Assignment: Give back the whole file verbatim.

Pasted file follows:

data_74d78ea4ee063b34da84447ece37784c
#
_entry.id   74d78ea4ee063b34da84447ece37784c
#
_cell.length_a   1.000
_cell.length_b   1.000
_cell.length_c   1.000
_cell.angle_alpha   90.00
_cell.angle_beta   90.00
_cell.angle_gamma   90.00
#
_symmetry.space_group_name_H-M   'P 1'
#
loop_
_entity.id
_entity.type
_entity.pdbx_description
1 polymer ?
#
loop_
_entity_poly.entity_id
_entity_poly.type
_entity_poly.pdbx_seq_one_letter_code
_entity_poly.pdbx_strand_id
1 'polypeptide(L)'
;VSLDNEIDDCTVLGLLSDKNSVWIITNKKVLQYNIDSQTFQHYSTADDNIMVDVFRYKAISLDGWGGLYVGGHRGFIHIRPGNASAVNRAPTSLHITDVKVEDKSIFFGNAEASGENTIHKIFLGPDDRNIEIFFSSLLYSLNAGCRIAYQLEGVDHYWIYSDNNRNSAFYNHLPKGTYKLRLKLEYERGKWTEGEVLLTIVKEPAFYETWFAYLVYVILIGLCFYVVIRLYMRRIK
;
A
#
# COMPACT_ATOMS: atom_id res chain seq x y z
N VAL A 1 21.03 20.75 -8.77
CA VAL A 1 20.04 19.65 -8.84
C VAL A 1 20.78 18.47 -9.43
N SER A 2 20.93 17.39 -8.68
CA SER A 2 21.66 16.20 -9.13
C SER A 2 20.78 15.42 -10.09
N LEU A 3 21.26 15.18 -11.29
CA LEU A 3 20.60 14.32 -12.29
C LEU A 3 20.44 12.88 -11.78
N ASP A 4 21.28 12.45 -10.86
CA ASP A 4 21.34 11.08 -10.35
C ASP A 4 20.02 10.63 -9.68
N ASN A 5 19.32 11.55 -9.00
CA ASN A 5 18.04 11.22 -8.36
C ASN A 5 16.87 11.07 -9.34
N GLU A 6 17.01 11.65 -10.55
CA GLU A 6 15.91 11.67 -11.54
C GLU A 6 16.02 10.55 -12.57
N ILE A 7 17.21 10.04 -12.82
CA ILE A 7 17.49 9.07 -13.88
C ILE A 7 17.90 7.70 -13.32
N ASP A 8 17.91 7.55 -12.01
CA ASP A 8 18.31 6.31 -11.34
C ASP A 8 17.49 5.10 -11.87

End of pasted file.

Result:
data_74d78ea4ee063b34da84447ece37784c
#
_entry.id   74d78ea4ee063b34da84447ece37784c
#
_cell.length_a   1.000
_cell.length_b   1.000
_cell.length_c   1.000
_cell.angle_alpha   90.00
_cell.angle_beta   90.00
_cell.angle_gamma   90.00
#
_symmetry.space_group_name_H-M   'P 1'
#
loop_
_entity.id
_entity.type
_entity.pdbx_description
1 polymer ?
#
loop_
_entity_poly.entity_id
_entity_poly.type
_entity_poly.pdbx_seq_one_letter_code
_entity_poly.pdbx_strand_id
1 'polypeptide(L)'
;VSLDNEIDDCTVLGLLSDKNSVWIITNKKVLQYNIDSQTFQHYSTADDNIMVDVFRYKAISLDGWGGLYVGGHRGFIHIRPGNASAVNRAPTSLHITDVKVEDKSIFFGNAEASGENTIHKIFLGPDDRNIEIFFSSLLYSLNAGCRIAYQLEGVDHYWIYSDNNRNSAFYNHLPKGTYKLRLKLEYERGKWTEGEVLLTIVKEPAFYETWFAYLVYVILIGLCFYVVIRLYMRRIK
;
A
#
# COMPACT_ATOMS: atom_id res chain seq x y z
N VAL A 1 21.03 20.75 -8.77
CA VAL A 1 20.04 19.65 -8.84
C VAL A 1 20.78 18.47 -9.43
N SER A 2 20.93 17.39 -8.68
CA SER A 2 21.66 16.20 -9.13
C SER A 2 20.78 15.42 -10.09
N LEU A 3 21.26 15.18 -11.29
CA LEU A 3 20.60 14.32 -12.29
C LEU A 3 20.44 12.88 -11.78
N ASP A 4 21.28 12.45 -10.86
CA ASP A 4 21.34 11.08 -10.35
C ASP A 4 20.02 10.63 -9.68
N ASN A 5 19.32 11.55 -9.00
CA ASN A 5 18.04 11.22 -8.36
C ASN A 5 16.87 11.07 -9.34
N GLU A 6 17.01 11.65 -10.55
CA GLU A 6 15.91 11.67 -11.54
C GLU A 6 16.02 10.55 -12.57
N ILE A 7 17.21 10.04 -12.82
CA ILE A 7 17.49 9.07 -13.88
C ILE A 7 17.90 7.70 -13.32
N ASP A 8 17.91 7.55 -12.01
CA ASP A 8 18.31 6.31 -11.34
C ASP A 8 17.49 5.10 -11.87